Bitter End by Jennifer Brown
Genre: Contemporary, YA,
Published: May, 2011 by Little, Brown Books for Young Readers
My Rating: 4 birdies
If you read my goodreads comments while reading Bitter End, you would think I absolutely loath this book. But really, I’m sitting on the other end. I adored this book with all its frustrations. My hateful and frustrated comments show others reactions to real accounts of domestic violence. Combined with great characters, inner trauma and sub plots, I was brought on a very emotional journey that I recommend to everyone.
Bitter End used a combo of realism and idealism to really demonstrate the effect of domestic violence. This book covered not only the act itself, but everything such a relationship can effect in a young woman’s life; in school, at home, work and other relationships. I do feel as though some things were over-dramatized or cheesy, though they were in the minority.
An example of idealism to exaggerate the issue is the perfect friendship in the book. Three friends from childhood growing up together, practically inseparable and very close to eachother. It’s idealistic, what we all dream of having but rarely ever happens in real life. Our MC Alex has this, but it is damaged and broken through her abusive relationship with gorgeous Cole. The destruction of a perfect friendship really highlights the extensive effects of domestic violence. Though it makes things a little unrealistic, I enjoyed the exaggerations.
Despite the exaggerations, I thought the story was very real and covered all aspects of an abusive relationship. The whole process from beginning, to end and her recovery (with some minor cheesy moments) was believable.
I also found this book eye-opening. Before now, I’ve always thought that people suffering domestic violence were naïve to their situation. But Alex was very aware of what was happening to her, she was more concerned about ruining her relationship with Cole, because she loved him. She was also more concerned about what people would think of her if they knew, again delaying her from telling anyone.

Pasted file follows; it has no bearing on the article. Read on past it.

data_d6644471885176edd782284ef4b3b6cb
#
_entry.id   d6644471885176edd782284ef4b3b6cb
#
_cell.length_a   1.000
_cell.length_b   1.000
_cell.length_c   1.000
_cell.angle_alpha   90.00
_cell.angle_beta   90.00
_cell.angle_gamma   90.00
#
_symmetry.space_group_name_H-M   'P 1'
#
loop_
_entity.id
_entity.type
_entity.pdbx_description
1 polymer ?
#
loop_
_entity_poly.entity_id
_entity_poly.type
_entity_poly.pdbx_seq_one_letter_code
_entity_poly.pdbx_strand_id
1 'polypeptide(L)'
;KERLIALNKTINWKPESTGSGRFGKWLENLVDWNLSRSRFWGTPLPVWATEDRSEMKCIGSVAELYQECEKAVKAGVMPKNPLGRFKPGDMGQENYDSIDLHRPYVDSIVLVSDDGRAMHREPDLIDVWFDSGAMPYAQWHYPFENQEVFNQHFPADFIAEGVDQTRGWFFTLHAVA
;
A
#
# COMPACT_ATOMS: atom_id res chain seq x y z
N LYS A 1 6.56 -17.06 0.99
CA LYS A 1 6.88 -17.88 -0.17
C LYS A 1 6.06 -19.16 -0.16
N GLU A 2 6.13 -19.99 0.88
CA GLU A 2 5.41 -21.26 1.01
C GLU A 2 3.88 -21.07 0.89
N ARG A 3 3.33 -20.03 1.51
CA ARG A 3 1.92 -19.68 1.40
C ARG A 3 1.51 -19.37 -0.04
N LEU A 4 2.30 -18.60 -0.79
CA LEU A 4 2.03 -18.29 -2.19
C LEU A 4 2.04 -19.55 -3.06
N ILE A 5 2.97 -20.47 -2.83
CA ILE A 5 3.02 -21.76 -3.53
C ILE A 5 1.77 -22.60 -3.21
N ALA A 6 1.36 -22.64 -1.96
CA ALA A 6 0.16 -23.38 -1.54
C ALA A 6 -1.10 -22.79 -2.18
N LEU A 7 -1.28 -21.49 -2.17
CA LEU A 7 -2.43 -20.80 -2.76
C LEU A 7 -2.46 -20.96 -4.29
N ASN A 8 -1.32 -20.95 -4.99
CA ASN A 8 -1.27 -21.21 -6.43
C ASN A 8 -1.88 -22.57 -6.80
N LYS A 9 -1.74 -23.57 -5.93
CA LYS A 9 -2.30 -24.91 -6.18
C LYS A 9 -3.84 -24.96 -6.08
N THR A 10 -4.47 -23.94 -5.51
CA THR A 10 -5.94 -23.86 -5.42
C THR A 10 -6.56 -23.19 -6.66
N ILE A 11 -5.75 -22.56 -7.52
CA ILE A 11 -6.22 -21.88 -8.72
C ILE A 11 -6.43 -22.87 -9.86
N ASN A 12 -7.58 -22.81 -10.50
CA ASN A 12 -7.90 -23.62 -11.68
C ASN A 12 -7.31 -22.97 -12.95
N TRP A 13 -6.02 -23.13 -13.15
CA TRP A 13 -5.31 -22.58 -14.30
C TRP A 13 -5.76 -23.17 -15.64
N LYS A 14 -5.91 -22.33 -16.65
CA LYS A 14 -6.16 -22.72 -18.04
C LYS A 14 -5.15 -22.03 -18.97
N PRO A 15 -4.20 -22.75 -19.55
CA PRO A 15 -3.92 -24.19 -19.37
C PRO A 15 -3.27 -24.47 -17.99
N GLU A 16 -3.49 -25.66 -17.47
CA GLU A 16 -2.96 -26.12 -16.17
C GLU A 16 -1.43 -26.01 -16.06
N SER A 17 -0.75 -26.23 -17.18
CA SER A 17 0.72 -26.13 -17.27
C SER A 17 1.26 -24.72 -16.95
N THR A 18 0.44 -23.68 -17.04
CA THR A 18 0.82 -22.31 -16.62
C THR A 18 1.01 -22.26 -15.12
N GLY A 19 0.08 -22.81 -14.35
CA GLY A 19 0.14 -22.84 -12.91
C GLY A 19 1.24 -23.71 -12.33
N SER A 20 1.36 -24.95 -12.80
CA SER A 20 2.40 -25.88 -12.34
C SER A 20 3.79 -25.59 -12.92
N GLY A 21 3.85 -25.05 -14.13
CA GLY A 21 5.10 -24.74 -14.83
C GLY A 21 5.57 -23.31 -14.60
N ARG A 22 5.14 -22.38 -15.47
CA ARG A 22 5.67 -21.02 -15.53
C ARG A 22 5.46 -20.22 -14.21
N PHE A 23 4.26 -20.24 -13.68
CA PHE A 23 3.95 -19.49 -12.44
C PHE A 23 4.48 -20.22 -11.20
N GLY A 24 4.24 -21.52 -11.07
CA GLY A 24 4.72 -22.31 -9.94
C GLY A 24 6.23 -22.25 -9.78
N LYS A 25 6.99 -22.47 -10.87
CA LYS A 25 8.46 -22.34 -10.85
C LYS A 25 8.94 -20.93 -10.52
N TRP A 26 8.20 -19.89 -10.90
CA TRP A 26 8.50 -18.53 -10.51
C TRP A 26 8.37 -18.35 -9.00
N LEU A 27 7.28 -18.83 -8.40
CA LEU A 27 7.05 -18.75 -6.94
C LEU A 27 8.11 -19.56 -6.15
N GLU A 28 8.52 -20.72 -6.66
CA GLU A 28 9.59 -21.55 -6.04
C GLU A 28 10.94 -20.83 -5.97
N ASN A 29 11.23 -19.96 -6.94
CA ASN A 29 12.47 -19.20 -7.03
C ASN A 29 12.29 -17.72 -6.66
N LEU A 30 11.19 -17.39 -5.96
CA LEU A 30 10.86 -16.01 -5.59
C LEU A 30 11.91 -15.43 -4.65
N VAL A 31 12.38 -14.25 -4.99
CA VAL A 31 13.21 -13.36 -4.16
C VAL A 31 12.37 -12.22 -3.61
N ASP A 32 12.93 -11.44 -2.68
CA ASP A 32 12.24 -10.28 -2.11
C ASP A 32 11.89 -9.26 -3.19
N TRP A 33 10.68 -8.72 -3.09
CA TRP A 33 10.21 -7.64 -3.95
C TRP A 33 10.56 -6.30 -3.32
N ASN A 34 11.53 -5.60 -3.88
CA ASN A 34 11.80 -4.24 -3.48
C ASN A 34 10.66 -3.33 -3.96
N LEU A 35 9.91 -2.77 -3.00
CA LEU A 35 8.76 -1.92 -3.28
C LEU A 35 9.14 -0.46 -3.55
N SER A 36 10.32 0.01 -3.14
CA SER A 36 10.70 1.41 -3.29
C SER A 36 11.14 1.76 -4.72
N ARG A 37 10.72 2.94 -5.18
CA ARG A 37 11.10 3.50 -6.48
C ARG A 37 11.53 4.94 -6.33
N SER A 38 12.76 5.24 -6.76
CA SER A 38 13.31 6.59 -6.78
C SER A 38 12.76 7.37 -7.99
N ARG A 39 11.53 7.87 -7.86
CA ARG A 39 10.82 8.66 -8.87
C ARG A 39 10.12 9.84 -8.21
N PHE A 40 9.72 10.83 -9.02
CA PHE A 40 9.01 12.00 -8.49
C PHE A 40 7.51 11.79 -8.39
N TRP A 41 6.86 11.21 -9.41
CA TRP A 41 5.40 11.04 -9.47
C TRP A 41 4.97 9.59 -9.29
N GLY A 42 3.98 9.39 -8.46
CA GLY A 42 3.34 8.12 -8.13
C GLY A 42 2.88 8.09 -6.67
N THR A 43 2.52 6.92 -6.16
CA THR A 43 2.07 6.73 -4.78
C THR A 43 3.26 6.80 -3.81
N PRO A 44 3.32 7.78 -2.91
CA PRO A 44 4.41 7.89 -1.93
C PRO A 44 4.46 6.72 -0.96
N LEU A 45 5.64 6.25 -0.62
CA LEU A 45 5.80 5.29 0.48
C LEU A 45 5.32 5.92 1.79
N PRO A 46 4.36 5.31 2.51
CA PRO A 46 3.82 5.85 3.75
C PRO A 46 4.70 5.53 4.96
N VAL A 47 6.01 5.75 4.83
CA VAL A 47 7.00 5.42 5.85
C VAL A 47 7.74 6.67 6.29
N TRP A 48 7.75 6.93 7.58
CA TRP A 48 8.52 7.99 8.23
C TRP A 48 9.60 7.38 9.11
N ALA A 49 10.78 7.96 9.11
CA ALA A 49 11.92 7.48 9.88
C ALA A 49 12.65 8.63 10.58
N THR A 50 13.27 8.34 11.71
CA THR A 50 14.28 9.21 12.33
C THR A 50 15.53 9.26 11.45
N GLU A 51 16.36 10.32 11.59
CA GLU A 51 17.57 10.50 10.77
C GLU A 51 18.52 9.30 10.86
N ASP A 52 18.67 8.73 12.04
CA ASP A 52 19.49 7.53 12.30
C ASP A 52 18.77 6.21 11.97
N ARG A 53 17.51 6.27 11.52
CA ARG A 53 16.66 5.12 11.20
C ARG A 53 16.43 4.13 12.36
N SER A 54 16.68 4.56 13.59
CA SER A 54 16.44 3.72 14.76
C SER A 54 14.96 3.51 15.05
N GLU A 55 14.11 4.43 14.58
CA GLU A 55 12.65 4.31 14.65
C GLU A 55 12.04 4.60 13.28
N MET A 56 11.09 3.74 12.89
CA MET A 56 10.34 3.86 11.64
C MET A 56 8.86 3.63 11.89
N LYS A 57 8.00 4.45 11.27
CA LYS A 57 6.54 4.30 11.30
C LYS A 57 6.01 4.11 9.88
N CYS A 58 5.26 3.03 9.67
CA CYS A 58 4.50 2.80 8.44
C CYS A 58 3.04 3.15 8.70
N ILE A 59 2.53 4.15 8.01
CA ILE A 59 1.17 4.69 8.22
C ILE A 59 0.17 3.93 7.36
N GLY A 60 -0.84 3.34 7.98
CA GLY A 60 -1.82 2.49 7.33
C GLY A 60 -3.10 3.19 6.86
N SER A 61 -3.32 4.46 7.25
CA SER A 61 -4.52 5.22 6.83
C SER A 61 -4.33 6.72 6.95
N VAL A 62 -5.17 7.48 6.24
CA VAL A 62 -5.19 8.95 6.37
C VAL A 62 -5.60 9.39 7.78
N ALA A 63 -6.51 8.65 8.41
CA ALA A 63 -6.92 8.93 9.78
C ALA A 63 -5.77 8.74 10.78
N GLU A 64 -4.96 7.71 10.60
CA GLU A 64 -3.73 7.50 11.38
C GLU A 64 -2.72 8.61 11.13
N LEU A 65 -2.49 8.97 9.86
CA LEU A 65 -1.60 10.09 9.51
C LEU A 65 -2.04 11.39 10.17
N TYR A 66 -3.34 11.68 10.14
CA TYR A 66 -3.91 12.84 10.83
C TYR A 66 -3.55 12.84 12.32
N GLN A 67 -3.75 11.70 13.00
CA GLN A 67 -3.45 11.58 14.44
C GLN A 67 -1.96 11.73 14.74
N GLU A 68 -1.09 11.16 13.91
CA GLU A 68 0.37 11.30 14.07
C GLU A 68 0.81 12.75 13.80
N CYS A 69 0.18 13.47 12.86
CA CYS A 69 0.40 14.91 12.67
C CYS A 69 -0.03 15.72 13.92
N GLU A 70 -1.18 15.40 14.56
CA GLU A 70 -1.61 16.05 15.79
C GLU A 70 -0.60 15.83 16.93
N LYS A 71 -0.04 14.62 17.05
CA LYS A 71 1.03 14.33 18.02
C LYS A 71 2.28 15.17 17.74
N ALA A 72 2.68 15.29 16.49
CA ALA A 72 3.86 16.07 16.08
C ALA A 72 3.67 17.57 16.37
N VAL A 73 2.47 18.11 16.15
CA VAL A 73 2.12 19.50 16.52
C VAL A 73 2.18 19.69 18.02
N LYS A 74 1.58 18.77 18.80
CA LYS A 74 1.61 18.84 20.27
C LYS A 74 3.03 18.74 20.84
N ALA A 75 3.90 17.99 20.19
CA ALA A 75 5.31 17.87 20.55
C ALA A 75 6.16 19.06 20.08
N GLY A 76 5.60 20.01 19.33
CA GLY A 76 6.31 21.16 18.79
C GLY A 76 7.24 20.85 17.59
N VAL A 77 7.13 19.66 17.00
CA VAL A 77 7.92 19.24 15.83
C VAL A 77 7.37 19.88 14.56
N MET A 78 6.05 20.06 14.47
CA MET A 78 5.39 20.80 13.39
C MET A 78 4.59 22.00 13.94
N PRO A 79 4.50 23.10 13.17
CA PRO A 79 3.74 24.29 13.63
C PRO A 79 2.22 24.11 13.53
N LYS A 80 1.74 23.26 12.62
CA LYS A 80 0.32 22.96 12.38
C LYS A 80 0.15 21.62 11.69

Aside from the domestic violence aspect, I though the rest of the book was well thought out and the characters well developed. Although, there were quite a few characters in the book, leaving some as no more than names and a face. I loved Alex (even though I cursed her and called her an idiot multiple times) I liked her poetic nature and how this was explored. It got a bit stunted towards the end, though, and I wish the author followed through and drew upon her writing talents in the story. I thought the family situation was a bit much, even though it added to her relationship with Cole. You might as well add the she was also suffering from neglect.
I have no complaints with the writing. The story flowed really well, even though there were time lapses, the writing was easy to read. There were too many characters to fully develop them all, though I feel as though the major ones were covered. Though exaggerated and sometimes cheesy, I found Bitter End to be a very well-rounded, believable story that explores domestic violence extensively, portraying it’s exact effects to a young adolescent.